Writing Echoes

Delijah's Writing Blog

Research Book Review: Body Trauma

Book: BODY TRAUMA: a writer’s guide to wounds and injuries
Author: David W. Page
ISBN: 0-89879-741-1
Number of pages: 232

You might remember that when reviewing Cause of Death [link] I mentioned that it was written neutrally and that that fact managed to make the book a decent read without falling into the gross category. Unfortunately Body Trauma does not share that characteristic. While the medical terms are just that, and their descriptions can be better or worse, the ‘everyday comparisons’ the author throws in, along with the selected excerpts that he uses to illustrate his points, are poor taste at best, gross at worst.

The book covers:

  • Part I: An overview on trauma
    • Concepts and terminology in trauma care
    • Care of the trauma victim in the field
    • The trauma center
    • Care of the trauma patient in the operating room
  • Part II: Specific traumatic injuries by organ system
    • Head trauma: from concussion to the persistent vegetative state
    • Neck and spinal cord injuries: snapped, stabbed and strangled
    • Chest trauma: the Dirty Dozen maiming injuries
    • Abdominal trauma: beware of hidden damage
    • Extremity trauma: crunched arms and legs
  • Part III: Unique trauma injuries
    • Bites: animal assaults
    • Impalement injuries and mutilation: from fencing to fences
    • Traumatic amputation and replantation: don’t lose the missing part!
    • Burns and frostbite: the scars of temperature extremes
    • Diving accidents and altitude sickness
    • Assaulted elders, battered women and injured kids: the defenceless
    • Sexual assault: unspeakable trauma
    • Organ donation: who makes the ultimate gift?
  • Bibliography
  • Glossary

Useful or not, the truth is that the way in which the book is written makes it unattractive. As I mentioned previously, the comparisons make it uncomfortable to read at times and I will admit to having put the book down more than a few times, not wanting to read more. I made myself finish it and I’ll try to be objective about the usefulness of the whole volume.

The book will not work as reference for writing a medicine novel, with a doctor as main character, no matter how many times the author tries to convince you of it. Some graphs are good and informative, but many times you just get a medicine term thrown in and then downplayed in very simplistic terms. It is a good reference for the occasional paramedic gibberish and emergency procedures in the field, or for a non-medical character overhearing the doctors’ lingo. It throws in a bunch of non-gunshot-nor-stabbing injuries that can be used to put a character out of commission for a few days / weeks / months.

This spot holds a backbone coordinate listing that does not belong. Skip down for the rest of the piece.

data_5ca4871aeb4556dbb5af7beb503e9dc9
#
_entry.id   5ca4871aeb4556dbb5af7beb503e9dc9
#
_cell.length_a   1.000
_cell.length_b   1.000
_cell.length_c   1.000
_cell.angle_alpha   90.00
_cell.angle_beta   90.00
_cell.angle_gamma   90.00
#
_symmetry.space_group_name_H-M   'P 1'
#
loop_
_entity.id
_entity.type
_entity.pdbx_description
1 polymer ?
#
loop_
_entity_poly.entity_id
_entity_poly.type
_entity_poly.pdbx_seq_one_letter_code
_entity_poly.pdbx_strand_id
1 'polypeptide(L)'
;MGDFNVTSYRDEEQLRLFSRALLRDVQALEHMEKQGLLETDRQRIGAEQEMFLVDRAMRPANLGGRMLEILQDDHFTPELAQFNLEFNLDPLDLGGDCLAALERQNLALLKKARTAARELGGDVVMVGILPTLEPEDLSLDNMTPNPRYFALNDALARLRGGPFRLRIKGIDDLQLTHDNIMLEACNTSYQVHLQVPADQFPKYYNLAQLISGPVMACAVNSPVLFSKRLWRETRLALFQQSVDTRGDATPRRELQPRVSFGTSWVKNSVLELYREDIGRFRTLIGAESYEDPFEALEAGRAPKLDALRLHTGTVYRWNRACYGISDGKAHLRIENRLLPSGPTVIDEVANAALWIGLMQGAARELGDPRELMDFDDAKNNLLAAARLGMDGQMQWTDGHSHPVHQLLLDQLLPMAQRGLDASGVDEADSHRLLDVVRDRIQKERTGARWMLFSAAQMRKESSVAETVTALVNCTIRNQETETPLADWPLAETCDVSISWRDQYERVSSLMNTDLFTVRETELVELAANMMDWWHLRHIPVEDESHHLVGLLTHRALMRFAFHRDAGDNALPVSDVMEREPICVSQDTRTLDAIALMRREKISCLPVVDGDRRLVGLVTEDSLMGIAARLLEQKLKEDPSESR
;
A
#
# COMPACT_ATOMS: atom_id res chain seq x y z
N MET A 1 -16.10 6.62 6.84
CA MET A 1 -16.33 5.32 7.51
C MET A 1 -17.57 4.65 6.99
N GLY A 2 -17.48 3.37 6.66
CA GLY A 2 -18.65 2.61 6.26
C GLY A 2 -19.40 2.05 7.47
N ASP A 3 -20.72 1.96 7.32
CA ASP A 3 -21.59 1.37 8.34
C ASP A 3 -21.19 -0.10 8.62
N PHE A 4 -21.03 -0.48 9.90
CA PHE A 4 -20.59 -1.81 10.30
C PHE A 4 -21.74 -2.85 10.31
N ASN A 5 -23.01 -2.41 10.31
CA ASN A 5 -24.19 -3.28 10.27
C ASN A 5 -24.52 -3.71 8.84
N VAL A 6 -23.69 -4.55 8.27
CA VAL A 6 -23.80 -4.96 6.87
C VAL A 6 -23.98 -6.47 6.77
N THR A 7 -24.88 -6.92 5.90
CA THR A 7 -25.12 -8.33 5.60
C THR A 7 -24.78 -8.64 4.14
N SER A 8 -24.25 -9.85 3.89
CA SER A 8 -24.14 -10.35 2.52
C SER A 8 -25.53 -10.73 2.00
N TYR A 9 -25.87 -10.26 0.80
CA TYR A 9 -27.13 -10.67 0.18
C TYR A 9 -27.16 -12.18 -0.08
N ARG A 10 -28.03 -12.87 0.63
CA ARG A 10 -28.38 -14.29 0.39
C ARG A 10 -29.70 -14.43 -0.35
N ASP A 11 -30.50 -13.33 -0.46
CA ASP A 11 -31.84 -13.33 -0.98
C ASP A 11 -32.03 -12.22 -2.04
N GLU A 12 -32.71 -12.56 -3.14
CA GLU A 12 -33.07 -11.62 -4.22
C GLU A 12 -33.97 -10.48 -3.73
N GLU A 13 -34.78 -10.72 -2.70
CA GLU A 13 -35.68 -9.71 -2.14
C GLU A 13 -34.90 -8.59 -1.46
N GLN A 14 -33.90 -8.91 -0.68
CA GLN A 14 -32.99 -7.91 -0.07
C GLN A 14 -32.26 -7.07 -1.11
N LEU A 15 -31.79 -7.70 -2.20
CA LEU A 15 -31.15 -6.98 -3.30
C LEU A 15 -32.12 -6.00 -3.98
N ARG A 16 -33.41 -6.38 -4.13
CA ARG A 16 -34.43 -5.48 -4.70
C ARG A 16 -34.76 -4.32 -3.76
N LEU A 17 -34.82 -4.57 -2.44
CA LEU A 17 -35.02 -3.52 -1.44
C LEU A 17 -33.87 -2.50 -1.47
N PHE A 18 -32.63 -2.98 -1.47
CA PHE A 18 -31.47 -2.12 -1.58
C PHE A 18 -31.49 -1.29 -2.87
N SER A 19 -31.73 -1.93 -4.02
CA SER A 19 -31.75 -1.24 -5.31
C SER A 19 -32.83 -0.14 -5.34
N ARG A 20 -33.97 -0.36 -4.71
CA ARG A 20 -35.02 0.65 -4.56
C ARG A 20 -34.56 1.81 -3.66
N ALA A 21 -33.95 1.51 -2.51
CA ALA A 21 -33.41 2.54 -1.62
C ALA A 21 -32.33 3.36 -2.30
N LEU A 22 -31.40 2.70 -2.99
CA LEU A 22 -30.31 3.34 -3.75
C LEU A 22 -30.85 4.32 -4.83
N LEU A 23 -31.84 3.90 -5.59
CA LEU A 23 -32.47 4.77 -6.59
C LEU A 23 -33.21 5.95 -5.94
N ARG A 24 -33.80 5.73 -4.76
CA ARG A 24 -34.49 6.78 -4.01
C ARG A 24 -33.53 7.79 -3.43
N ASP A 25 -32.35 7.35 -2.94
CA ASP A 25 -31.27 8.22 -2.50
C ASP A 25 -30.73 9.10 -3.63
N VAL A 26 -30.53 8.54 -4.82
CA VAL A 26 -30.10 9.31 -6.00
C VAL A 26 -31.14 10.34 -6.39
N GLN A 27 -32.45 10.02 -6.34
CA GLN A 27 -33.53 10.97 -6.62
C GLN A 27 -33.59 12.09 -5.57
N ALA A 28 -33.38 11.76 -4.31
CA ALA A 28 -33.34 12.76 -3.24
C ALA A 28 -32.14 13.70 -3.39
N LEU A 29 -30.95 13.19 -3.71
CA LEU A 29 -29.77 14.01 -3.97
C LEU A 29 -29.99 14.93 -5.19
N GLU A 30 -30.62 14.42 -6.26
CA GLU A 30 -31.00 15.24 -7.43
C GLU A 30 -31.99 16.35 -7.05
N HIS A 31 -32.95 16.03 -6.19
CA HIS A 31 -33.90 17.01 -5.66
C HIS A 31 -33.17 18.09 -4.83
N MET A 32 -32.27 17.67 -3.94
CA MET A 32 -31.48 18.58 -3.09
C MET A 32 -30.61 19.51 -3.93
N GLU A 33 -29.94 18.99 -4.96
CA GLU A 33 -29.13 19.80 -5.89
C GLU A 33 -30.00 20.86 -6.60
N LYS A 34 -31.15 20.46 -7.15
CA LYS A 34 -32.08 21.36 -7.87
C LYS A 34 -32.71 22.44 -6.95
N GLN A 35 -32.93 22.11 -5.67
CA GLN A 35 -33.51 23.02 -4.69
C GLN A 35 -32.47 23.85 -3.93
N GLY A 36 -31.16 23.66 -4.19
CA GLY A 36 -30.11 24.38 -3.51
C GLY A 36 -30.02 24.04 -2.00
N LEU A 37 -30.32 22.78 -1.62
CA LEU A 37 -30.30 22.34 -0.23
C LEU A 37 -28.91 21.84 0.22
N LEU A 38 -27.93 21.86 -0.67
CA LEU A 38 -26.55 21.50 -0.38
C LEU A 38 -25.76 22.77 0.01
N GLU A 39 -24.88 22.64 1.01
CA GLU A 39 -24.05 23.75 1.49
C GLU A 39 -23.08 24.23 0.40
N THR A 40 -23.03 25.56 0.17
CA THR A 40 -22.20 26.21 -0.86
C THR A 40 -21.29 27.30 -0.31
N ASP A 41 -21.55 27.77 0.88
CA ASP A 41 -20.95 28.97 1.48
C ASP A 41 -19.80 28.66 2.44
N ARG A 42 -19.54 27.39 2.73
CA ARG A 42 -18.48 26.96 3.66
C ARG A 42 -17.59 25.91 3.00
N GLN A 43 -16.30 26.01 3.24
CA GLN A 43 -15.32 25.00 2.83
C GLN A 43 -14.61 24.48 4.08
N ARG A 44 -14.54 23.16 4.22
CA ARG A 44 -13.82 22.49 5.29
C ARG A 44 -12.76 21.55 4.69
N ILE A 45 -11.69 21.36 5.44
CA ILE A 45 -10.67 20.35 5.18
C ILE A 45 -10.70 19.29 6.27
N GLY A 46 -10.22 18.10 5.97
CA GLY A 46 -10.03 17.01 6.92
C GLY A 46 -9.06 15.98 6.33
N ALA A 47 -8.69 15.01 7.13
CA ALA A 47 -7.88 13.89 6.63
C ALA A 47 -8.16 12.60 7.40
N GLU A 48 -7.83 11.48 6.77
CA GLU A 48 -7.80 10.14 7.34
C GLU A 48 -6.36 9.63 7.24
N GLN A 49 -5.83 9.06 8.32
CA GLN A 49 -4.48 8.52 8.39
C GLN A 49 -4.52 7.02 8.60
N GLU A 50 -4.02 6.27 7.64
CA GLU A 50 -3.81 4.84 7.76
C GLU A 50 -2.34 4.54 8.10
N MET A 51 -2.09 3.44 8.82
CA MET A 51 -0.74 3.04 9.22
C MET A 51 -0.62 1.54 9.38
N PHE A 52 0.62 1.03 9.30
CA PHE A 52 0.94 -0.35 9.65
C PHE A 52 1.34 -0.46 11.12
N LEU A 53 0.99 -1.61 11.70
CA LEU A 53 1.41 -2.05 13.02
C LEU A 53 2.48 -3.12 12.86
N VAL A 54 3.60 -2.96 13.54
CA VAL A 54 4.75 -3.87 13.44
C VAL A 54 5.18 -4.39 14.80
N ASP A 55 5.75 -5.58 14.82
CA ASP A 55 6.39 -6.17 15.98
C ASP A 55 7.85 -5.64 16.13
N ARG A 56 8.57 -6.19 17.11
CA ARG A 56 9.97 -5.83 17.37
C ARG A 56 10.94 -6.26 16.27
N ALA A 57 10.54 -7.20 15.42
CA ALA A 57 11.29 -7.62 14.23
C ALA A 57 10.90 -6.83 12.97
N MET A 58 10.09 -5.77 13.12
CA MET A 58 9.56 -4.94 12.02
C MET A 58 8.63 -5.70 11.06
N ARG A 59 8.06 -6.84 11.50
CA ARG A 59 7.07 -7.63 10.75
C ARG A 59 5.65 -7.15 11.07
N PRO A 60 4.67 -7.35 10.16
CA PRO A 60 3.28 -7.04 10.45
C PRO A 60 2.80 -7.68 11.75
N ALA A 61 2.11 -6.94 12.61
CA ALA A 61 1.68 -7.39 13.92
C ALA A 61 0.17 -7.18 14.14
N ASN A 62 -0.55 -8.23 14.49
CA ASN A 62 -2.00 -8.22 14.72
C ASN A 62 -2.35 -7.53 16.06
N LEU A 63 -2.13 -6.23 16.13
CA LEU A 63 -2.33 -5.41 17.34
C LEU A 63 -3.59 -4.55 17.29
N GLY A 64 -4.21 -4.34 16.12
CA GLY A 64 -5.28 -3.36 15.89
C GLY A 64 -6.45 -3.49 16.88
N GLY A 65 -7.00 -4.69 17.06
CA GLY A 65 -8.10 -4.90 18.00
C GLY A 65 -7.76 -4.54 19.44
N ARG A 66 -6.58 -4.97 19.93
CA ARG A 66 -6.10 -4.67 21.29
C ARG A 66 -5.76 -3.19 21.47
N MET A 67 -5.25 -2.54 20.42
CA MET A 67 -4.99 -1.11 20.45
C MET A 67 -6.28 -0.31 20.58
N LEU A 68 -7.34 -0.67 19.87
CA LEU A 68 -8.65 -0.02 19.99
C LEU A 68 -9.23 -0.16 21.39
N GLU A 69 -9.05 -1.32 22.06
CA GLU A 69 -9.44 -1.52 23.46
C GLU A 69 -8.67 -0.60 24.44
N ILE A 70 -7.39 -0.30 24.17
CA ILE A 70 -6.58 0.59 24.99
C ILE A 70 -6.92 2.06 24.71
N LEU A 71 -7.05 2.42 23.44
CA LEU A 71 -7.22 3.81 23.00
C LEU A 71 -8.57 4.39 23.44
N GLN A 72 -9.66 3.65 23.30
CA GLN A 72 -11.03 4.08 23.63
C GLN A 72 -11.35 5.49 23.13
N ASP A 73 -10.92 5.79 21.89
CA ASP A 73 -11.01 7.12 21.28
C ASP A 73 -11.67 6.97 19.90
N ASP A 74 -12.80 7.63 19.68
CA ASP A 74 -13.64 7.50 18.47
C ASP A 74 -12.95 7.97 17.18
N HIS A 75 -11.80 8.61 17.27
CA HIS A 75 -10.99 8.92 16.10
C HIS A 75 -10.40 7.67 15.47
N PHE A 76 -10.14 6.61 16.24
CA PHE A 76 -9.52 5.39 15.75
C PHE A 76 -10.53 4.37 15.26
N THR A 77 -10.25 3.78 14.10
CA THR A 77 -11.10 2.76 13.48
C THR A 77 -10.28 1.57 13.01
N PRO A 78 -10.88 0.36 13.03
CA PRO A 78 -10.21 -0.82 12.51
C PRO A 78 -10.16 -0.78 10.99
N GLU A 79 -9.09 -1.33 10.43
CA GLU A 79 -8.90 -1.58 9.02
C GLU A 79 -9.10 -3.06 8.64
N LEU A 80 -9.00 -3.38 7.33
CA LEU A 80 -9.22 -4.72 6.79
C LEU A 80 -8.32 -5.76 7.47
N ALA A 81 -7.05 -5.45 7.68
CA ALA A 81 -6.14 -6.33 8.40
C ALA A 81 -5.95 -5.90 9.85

One thing I’ll say though, the chapters on assault and rape lack the chiding, which is something to be thankful for. It throws in a number of creepy statistics that I hope are not accurate, and a bunch of myth/fact about rape that I could swear I have read somewhere on a rape-victim support web page, but I’d say they are the best two chapters on the whole book; it is probably due to the writing style.

I was surprised at how fast the spinal cord injury was mentioned, described and moved past. Considering how much research I did for SCI last year, I guess I have a little bit of an idea of how it works, but it was only considered as part of a neck fracture, with only a passing mention of lower back injuries. This triggers me wondering how accurate the rest of the information provided is. Maybe accurate is not the right word, maybe I am thinking of… in-depth?

All in all, though it might be a decent reference at times, this is a book I don’t recommend for the writing style alone. Too many poor-taste jokes that in the end make the grossing out out-weight the valuable information that the book offers. Google it, will be better.

At least, that is my opinion.


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